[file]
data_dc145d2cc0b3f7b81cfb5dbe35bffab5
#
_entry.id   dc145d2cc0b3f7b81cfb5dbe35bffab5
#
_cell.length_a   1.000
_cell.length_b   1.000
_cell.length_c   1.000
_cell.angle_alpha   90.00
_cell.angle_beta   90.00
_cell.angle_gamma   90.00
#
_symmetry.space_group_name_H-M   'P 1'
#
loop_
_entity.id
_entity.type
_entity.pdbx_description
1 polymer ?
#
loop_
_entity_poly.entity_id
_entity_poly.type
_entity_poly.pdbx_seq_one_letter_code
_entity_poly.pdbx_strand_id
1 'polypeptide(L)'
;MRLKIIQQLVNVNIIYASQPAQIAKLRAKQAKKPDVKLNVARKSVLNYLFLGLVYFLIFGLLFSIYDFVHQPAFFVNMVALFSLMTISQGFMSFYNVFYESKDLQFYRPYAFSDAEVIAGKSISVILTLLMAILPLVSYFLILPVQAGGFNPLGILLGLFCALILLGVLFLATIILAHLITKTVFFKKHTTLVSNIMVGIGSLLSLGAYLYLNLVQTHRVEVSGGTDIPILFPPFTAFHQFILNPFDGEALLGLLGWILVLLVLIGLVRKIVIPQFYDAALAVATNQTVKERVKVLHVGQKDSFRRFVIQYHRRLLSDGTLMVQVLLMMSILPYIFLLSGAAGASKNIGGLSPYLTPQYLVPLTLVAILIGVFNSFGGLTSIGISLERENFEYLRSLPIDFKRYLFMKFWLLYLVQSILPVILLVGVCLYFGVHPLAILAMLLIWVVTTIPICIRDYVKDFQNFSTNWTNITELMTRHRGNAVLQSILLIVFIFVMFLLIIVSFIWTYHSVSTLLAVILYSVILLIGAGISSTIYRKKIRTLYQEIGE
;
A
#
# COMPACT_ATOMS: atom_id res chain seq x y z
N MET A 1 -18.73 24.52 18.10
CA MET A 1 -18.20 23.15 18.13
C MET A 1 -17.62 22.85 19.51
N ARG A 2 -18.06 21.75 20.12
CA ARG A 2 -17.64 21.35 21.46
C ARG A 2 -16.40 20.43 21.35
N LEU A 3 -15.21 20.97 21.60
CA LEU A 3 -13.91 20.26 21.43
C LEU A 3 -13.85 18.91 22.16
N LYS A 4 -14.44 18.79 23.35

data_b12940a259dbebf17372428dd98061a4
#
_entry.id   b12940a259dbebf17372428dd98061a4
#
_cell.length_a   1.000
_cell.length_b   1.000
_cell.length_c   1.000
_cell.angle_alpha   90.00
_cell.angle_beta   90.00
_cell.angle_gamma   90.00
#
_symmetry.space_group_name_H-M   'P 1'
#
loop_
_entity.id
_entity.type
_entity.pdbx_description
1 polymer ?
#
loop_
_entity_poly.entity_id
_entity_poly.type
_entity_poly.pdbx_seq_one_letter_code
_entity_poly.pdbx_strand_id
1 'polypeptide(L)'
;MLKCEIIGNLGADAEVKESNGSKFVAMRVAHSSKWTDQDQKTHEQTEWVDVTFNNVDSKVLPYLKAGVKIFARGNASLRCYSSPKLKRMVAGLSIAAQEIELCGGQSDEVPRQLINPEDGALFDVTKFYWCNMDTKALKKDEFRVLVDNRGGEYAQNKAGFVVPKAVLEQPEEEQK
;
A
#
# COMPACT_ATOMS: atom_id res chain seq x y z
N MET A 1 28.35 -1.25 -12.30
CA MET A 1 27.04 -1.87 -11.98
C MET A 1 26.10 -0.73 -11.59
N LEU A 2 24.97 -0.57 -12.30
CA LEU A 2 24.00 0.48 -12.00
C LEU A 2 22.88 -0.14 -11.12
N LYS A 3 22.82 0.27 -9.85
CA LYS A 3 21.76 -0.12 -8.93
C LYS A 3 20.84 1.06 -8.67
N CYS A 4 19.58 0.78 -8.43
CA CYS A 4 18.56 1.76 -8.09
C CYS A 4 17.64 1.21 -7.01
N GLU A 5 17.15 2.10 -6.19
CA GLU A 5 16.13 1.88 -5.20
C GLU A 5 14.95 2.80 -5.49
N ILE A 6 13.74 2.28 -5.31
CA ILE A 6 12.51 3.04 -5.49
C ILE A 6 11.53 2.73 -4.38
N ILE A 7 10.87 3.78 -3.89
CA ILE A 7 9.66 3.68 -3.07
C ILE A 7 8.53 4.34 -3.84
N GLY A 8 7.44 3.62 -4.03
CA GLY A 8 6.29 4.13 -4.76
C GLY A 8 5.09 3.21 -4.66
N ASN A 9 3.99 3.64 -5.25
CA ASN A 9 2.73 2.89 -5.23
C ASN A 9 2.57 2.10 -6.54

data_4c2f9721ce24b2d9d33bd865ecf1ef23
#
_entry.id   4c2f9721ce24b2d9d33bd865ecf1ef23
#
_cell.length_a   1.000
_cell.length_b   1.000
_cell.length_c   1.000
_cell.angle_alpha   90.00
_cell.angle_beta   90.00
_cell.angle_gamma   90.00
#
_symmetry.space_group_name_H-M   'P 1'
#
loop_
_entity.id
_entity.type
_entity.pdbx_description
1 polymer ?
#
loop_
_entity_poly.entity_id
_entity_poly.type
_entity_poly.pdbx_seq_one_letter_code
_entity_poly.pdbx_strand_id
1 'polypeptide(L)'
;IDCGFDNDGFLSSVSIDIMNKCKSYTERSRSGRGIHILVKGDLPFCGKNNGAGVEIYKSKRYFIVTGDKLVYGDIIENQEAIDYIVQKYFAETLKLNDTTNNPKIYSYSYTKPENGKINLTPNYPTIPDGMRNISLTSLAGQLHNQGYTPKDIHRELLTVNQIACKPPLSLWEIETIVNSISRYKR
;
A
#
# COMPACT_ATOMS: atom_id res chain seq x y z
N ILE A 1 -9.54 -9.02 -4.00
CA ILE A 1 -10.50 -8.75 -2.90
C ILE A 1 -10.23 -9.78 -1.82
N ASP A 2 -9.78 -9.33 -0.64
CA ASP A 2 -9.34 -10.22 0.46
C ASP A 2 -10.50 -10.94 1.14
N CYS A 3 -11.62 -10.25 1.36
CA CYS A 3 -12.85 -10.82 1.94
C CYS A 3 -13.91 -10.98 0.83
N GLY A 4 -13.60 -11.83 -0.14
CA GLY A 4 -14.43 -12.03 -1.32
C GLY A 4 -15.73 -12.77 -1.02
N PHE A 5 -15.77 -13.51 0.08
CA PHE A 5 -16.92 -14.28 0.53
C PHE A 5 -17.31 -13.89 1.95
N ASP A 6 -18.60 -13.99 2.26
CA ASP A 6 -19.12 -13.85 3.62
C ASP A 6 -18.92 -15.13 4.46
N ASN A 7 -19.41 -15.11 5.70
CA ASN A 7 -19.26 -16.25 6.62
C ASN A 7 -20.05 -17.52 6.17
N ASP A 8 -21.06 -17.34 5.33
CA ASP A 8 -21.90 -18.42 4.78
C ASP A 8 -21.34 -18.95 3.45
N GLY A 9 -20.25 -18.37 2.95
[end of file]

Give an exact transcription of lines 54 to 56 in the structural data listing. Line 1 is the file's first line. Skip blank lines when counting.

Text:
loop_
_entity.id
_entity.type